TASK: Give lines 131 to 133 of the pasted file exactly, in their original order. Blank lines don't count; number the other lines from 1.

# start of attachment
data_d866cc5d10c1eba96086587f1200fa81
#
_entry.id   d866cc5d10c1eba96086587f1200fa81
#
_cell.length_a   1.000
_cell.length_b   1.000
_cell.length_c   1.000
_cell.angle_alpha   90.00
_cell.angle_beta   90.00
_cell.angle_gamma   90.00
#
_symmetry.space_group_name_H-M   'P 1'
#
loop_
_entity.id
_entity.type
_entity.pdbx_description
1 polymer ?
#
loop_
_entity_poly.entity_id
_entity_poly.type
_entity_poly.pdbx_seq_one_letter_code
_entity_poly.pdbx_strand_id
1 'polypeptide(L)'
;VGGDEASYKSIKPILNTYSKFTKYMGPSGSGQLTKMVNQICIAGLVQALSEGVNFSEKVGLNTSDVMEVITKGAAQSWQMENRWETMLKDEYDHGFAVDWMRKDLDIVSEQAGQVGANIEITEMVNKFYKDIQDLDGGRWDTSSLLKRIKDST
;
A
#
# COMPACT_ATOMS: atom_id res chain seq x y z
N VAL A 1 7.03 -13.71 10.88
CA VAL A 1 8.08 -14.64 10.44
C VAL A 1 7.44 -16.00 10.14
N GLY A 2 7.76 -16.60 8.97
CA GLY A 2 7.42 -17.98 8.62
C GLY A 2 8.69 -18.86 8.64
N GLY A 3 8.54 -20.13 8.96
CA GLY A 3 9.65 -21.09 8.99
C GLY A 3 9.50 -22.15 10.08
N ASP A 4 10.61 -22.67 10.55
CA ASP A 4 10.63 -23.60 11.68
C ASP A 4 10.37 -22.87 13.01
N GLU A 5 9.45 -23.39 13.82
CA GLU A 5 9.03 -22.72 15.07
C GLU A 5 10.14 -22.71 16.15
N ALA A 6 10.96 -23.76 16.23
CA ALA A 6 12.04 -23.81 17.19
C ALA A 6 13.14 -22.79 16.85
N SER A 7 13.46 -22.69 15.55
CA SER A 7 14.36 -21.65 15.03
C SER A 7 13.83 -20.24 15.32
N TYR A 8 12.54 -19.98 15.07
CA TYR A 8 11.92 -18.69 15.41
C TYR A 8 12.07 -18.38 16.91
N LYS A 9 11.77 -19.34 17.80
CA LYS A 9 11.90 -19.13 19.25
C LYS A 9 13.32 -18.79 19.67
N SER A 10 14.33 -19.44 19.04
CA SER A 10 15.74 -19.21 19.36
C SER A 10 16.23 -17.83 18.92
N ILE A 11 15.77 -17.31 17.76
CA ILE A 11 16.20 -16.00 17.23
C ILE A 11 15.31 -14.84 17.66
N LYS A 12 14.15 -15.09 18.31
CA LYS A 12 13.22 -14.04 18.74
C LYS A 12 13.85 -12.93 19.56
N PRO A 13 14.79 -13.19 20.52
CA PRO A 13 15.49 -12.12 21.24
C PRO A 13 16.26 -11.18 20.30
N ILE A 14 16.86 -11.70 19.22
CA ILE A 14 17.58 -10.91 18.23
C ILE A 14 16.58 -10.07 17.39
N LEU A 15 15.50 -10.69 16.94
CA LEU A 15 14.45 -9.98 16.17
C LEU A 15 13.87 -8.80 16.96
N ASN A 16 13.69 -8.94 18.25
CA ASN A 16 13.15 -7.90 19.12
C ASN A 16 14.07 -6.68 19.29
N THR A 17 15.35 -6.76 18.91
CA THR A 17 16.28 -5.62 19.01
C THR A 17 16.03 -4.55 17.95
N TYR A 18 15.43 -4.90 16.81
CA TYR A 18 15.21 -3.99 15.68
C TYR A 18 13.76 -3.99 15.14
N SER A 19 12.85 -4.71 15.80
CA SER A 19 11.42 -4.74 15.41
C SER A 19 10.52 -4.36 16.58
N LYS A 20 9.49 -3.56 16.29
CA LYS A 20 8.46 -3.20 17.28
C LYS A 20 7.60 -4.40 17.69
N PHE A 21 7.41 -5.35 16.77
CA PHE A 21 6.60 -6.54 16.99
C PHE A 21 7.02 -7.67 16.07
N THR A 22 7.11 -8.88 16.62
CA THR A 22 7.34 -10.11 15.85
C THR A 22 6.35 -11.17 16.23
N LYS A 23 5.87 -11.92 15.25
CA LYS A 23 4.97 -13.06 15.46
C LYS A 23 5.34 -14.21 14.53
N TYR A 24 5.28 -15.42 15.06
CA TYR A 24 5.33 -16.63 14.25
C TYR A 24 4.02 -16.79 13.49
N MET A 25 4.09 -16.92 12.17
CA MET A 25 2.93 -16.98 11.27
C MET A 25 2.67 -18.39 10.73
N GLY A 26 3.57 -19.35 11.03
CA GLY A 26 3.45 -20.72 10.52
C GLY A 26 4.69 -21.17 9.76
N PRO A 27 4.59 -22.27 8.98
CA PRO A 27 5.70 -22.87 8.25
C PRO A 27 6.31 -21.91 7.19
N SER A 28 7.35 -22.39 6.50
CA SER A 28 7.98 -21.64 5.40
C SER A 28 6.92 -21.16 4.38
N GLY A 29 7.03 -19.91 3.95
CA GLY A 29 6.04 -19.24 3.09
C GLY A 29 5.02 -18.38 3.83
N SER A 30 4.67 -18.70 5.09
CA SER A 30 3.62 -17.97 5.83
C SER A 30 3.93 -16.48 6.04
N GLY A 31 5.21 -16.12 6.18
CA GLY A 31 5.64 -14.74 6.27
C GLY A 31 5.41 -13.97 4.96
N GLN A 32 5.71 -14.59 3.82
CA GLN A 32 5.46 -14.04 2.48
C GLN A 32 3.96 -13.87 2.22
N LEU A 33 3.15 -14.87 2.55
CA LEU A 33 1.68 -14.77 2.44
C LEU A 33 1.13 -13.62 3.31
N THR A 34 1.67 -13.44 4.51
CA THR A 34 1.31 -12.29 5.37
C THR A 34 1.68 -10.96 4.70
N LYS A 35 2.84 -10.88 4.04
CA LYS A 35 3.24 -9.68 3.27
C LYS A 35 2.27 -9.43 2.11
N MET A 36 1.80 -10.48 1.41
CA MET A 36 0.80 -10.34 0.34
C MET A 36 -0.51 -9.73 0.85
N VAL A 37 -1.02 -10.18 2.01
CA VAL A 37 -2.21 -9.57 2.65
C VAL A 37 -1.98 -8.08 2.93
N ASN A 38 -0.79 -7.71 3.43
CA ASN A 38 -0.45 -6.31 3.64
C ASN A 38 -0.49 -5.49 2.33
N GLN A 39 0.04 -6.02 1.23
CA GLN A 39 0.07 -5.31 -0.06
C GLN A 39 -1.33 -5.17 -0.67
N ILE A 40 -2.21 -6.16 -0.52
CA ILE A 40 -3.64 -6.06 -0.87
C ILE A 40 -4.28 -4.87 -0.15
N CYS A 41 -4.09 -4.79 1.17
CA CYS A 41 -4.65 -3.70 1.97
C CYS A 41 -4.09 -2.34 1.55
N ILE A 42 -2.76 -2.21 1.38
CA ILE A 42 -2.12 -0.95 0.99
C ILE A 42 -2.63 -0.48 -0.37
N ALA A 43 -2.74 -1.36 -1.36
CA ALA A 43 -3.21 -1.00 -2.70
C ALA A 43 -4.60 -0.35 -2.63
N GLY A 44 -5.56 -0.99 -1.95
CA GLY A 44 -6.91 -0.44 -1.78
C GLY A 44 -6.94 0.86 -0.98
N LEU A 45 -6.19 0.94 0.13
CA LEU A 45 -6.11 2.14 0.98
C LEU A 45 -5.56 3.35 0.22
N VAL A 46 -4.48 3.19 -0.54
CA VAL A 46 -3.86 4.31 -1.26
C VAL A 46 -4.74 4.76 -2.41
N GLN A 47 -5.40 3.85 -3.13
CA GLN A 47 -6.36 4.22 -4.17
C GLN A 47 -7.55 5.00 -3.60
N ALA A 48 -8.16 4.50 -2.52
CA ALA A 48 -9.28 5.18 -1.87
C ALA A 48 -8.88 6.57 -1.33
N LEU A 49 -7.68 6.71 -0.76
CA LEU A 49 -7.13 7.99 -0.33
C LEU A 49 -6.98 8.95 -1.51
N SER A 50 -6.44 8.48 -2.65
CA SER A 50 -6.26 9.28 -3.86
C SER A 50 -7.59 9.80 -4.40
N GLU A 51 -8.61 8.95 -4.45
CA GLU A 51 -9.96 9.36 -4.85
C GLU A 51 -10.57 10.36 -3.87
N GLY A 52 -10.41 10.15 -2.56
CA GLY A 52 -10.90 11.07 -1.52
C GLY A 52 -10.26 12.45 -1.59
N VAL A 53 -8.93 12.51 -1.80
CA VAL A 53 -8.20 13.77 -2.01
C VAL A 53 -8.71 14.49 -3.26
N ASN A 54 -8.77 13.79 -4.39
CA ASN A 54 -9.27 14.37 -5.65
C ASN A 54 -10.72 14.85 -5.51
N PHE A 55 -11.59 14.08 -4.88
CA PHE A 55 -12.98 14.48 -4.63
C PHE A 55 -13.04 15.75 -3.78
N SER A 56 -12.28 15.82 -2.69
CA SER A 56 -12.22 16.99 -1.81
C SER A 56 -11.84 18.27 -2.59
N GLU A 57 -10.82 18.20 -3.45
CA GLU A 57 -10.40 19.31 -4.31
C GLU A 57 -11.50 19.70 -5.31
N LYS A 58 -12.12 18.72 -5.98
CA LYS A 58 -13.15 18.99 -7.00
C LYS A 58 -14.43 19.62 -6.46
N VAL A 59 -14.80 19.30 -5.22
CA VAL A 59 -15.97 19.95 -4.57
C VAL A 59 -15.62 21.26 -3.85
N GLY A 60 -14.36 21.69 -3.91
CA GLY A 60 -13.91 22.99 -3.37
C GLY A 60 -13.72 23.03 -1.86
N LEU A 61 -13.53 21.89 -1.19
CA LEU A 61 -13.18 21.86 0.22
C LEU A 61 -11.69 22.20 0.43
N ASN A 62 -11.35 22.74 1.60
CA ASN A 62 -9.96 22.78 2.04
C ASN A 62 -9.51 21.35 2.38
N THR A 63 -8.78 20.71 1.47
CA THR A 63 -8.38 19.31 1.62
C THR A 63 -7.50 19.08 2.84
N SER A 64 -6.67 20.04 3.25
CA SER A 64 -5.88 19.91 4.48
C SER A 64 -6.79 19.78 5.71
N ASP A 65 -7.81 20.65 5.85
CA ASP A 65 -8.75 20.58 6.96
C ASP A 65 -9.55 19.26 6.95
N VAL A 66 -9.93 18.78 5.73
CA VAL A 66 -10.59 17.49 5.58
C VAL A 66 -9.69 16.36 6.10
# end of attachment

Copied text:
CA THR A 34 1.31 -12.29 5.37
C THR A 34 1.68 -10.96 4.70
N LYS A 35 2.84 -10.88 4.04